Design elements

Plan efficiencies were incorporated into the design to enable staffing efficiencies and to promote patient and user friendliness. One point of entry is utilized for all patient types, including walk-in emergency. The Patient Access Department is located immediately adjacent to the Main Entry, which will be staffed on a 24-hour basis and is the single point of access to all patient services. Also immediately adjacent to the Main Entry is a volunteer-supported reception, information, and hospitality station to support initial contact user friendliness. All outpatient waiting is located at the Entry Lobby area surrounded by all outpatient departments, promoting easy wayfinding (figure 3).

The Entry Lobby and Waiting is a tall-ceilinged area with a ribbon of connected high-wall areas providing surfaces for a commissioned mural, approximately 80 feet long, by a well-known local artist, Robert Tuckwiller (figure 4). Titled “Seasons of Life,” the mural depicts familiar landscapes and landmarks of Giles County evolving through the seasons of the year and human experience, offering a sense of place and familiarity.

Courtesy of Architectural Alternatives, Inc.
Courtesy of Architectural Alternatives, Inc.

Courtesy of Carilion Design Group.
Courtesy of Carilion Design Group.

Courtesy of Carilion Design Group.
Courtesy of Carilion Design Group.

Immediately off the Main Waiting is a function new to the Hospital called the Routine Diagnostic Center. Respiratory Therapy is housed in this area and will be the location where routine outpatient lab blood draws and EKGs are made. The primary function will be to provide examination and consulting space for visiting specialty physicians.

Along the path to the Inpatient Nursing Unit is the Café (figure 5), designed to serve all hospital users. The Café has a view to the exterior dining courtyard, adjacent Memorial Garden offering quiet contemplation, and views to the mountains beyond (figure 6).

Upon entering the Nursing Unit, a small family sitting area is located along a glass wall overlooking the Courtyard and Memorial Garden, inviting images of familiarity and well being. Within the Nursing Unit, the design intent was to create a patient-centered, low-stress healing environment. Large windows offer all patient rooms-including all ICU/Special Care Unit Rooms-views from the bed to the surrounding mountains and valleys (figure 7). When walking down a patient wing corridor, one sees at the end of each a small sitting area surrounded by glass with refreshing views-a friendly, familiar, healing destination. All patient room doors are inset off the corridor to create a sense of buffer and offer a residential feel (figure 8).

Courtesy of Carilion Design Group.
Courtesy of Carilion Design Group.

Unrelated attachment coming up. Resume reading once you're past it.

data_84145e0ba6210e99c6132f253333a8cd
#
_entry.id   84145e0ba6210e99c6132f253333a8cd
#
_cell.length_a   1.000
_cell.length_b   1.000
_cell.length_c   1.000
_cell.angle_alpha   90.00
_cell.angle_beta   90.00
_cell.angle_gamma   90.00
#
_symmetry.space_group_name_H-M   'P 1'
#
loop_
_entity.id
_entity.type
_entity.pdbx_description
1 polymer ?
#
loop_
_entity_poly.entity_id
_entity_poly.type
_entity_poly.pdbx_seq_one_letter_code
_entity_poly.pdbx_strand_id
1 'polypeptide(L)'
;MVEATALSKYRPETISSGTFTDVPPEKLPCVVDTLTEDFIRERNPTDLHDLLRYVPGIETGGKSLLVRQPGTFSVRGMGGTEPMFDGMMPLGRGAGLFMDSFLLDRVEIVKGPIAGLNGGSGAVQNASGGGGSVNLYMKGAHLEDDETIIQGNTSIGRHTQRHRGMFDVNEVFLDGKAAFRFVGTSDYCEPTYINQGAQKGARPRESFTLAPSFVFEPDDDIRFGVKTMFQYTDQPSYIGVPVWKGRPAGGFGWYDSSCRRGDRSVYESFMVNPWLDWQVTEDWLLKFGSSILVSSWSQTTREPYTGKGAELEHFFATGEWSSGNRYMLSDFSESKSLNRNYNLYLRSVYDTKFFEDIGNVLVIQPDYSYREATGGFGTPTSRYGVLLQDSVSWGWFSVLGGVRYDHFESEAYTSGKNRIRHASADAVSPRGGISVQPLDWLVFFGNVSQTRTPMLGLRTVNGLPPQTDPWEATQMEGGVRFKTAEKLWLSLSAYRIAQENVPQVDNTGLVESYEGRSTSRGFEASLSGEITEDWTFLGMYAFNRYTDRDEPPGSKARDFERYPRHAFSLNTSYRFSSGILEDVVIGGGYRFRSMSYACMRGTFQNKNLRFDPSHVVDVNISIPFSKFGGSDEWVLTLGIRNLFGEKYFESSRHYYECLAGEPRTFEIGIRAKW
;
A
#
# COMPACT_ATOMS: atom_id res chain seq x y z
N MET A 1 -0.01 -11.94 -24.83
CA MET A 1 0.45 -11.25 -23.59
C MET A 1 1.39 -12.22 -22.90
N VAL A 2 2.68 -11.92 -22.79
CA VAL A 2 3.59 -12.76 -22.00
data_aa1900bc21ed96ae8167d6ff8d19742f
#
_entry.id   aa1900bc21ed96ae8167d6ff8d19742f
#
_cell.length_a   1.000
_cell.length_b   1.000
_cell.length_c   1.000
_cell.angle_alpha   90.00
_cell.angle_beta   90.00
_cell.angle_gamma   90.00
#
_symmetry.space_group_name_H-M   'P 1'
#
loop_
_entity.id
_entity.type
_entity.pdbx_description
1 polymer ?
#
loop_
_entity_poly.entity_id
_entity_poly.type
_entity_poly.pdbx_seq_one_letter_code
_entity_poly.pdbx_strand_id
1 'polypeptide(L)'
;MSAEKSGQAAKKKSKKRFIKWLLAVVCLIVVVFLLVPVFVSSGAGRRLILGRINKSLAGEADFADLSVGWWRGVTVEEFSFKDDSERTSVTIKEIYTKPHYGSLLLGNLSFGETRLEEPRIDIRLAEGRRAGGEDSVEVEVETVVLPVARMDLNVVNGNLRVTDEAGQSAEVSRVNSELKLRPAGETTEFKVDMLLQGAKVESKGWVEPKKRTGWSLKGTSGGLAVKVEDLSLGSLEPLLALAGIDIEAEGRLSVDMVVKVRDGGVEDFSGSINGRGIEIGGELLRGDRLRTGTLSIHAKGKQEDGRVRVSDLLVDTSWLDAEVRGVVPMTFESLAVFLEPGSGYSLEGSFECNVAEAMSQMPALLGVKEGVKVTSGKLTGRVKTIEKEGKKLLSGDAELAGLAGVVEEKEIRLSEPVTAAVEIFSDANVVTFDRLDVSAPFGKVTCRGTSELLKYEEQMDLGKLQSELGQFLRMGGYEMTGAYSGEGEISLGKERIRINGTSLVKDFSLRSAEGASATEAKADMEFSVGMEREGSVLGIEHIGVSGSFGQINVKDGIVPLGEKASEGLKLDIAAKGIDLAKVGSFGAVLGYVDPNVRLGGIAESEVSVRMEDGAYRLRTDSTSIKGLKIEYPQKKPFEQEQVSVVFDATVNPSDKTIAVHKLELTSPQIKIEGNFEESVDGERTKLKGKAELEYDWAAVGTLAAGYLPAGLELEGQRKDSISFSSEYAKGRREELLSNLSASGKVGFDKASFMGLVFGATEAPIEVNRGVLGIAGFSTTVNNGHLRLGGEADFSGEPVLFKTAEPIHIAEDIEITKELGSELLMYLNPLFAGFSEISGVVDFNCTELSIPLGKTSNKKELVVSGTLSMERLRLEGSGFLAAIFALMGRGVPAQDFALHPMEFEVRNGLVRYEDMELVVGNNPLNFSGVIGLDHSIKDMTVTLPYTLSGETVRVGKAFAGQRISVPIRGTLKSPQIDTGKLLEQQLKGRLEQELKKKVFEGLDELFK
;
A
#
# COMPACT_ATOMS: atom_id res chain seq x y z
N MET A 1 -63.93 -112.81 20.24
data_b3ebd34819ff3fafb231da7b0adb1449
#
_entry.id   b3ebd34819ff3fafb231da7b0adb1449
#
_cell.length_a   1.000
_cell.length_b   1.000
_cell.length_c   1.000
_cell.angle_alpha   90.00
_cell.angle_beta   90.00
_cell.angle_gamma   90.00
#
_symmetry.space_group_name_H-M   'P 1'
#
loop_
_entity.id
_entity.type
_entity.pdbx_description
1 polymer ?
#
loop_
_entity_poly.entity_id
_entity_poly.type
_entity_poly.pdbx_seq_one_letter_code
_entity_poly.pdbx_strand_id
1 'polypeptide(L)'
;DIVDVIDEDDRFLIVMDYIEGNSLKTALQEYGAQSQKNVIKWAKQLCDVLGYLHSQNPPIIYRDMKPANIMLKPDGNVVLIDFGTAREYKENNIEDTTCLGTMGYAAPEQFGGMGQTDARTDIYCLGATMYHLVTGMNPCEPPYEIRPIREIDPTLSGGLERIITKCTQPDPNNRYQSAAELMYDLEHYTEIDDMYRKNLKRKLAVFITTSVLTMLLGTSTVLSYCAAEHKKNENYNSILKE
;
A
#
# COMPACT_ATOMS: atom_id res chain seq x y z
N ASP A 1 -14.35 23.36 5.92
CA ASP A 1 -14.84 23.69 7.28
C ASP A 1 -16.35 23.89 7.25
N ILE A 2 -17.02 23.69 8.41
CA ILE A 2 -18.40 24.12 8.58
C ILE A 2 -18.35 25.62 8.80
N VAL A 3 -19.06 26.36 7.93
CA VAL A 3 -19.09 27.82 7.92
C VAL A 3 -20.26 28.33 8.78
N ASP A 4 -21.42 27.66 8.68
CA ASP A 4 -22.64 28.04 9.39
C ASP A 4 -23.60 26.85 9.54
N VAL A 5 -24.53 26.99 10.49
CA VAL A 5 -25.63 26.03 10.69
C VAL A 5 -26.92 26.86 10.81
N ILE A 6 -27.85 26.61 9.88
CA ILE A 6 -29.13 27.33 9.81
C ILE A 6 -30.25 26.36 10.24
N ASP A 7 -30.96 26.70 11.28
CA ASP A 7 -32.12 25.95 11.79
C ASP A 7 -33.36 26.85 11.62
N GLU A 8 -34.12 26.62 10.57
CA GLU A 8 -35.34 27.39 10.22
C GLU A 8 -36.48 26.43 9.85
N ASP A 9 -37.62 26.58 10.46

Courtesy of Carilion Design Group
Courtesy of Carilion Design Group

Courtesy of Carilion Design Group.
Courtesy of Carilion Design Group.

Courtesy of Carilion Design Group.
Courtesy of Carilion Design Group.

A program requirement to promote nursing staff efficiency was to connect the ICU/Special Care and general Nursing Unit stations (figure 9) so that nursing staff could flex between the two according to patient census. This was accomplished by centering the ICU/Special Care Unit within the Nursing Unit and providing an open connection, with a staff/physician work area, to the central nurses' station. A large skylight directly over the nurses' station adds warmth and congenial feeling to the central nurses' station, surrounding corridors, and interior work areas.

A similar concept combining nurses' stations for staffing efficiency is incorporated in the OR Suite to enable nursing staff to flex between the OR and Recovery areas.

Internal flexibility was a major consideration in planning for the Emergency Department (figure 10). Outpatient Surgery is located directly adjacent and opening into Emergency, offering nine additional treatment bays and support areas in time of need. Similarly, Cardiac Rehab and Physical Therapy functions are able to flex between each area and benefit in terms of Staff coverage. Respiratory Therapy is planned to flex into the Routine Diagnostic area for its outpatient needs.

Supporting user friendliness, all interior finishes were selected to mimic prevalent and familiar natural exterior colors. Furnishings were designed and selected to be compatible with local culture which is steeped in history, evoking a tradition of artistry and craftsmanship. These attributes can be seen in the cabinetry design and regional art selected for the public spaces. The selection of wood and stone-like products promotes the rural atmosphere desired.

Courtesy of Carilion Strategic Development.
Courtesy of Carilion Strategic Development.

Courtesy of Carilion Design Group.
Courtesy of Carilion Design Group.

Conclusions

At the time of writing, the Hospital was in the process of phasing its occupancy of the new facility, which in itself presents an interesting challenge. However, as expressed by Vice-President and Hospital CEO James E. Tyler, upon hearing the many positive Staff and visitor comments during the recent dedication and public open house functions, the forethought given to meeting the challenges of providing an efficient, staff- and patient-friendly environment, will be key to the overall future success of the Hospital. HD

Michael W. Beachy, MArch, RA, is a corporate Architect with Carilion Design Group, a subsidiary of Carilion Clinic, Roanoke, Virginia.

For more information, visit www.carilionclinic.org.

Healthcare Design 2010 June;10(6):30-38